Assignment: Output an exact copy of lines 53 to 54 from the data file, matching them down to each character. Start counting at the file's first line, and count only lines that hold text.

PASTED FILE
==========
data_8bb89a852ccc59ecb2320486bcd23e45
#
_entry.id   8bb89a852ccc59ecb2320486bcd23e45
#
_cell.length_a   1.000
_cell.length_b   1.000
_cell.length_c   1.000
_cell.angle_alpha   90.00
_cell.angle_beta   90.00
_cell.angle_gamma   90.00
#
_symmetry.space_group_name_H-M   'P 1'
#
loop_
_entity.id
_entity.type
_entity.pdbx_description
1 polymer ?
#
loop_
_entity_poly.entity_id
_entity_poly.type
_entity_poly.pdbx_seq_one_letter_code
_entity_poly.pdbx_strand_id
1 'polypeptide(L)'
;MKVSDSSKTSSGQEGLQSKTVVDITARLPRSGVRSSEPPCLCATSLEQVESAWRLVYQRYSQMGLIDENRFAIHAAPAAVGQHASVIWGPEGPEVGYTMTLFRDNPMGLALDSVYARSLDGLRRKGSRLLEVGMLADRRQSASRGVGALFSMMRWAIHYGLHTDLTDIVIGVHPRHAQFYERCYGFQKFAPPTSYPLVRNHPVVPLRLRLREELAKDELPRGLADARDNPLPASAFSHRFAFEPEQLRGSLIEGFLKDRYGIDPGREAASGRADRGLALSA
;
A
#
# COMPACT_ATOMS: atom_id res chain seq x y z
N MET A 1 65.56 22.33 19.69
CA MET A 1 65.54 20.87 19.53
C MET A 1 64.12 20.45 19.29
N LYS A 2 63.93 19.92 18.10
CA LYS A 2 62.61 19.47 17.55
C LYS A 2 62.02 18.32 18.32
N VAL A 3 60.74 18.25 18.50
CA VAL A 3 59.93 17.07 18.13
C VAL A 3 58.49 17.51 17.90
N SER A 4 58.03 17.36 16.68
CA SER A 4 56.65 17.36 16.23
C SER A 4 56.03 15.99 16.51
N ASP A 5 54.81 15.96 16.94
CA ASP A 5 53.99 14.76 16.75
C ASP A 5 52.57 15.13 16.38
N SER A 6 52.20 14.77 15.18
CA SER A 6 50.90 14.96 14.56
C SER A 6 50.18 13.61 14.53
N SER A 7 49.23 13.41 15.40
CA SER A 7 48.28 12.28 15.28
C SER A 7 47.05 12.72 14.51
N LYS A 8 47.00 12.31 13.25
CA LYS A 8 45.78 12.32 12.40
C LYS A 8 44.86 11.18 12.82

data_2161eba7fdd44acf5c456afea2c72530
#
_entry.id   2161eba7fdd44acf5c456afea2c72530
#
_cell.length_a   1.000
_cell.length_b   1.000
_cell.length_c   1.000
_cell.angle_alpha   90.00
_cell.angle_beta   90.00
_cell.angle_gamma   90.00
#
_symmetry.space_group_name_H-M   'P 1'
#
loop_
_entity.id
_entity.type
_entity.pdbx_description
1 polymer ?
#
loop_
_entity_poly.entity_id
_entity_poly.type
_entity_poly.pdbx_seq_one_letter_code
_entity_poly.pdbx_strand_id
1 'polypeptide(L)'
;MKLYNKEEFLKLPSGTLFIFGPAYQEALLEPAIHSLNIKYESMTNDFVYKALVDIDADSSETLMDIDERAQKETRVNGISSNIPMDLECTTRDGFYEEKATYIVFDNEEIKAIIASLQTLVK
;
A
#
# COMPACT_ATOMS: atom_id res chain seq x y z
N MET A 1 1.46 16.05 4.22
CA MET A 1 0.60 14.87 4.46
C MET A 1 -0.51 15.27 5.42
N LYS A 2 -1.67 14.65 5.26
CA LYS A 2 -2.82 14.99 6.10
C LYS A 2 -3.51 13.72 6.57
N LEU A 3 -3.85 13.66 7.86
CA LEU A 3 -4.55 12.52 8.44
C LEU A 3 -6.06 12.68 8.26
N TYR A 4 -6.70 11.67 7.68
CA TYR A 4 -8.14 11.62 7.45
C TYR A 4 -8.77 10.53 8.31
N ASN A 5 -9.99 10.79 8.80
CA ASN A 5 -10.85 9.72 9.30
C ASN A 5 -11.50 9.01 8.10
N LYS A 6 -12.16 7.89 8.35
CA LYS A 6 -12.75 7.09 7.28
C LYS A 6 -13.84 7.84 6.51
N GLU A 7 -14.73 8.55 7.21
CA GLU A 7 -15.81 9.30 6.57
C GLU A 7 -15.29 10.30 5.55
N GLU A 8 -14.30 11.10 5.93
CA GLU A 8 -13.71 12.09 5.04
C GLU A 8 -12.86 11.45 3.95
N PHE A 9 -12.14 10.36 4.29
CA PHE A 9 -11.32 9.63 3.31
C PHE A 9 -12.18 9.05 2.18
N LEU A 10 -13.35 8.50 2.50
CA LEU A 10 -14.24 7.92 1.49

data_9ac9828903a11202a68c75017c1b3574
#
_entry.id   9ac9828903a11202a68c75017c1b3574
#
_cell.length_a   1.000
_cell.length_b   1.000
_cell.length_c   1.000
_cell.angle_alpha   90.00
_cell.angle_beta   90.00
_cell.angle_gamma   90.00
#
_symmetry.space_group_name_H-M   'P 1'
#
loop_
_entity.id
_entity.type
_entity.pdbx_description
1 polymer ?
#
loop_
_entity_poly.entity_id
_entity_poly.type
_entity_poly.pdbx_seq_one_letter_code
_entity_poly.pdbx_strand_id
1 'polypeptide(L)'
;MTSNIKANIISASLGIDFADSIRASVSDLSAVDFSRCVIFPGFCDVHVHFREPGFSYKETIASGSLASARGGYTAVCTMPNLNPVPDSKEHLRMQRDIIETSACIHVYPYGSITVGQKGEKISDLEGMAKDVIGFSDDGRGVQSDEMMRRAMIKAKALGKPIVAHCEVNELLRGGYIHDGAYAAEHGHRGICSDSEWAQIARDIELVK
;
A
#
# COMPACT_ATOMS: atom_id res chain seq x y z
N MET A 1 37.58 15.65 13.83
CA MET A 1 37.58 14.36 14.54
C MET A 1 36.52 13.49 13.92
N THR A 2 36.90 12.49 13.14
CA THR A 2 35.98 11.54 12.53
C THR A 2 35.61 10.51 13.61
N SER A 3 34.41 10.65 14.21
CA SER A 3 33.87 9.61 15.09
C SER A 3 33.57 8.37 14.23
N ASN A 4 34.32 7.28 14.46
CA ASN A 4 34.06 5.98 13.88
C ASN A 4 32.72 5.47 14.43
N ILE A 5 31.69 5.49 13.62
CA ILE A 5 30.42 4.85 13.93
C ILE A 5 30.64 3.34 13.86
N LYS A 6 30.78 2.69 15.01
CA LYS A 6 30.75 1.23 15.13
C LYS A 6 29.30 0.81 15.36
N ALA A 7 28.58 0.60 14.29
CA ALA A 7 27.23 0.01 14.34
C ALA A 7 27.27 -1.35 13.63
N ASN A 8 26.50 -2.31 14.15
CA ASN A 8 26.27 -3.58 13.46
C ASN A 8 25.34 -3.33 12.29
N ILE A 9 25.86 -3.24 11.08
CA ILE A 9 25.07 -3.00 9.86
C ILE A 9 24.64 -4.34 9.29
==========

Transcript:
CA LYS A 8 45.78 12.32 12.40
C LYS A 8 44.86 11.18 12.82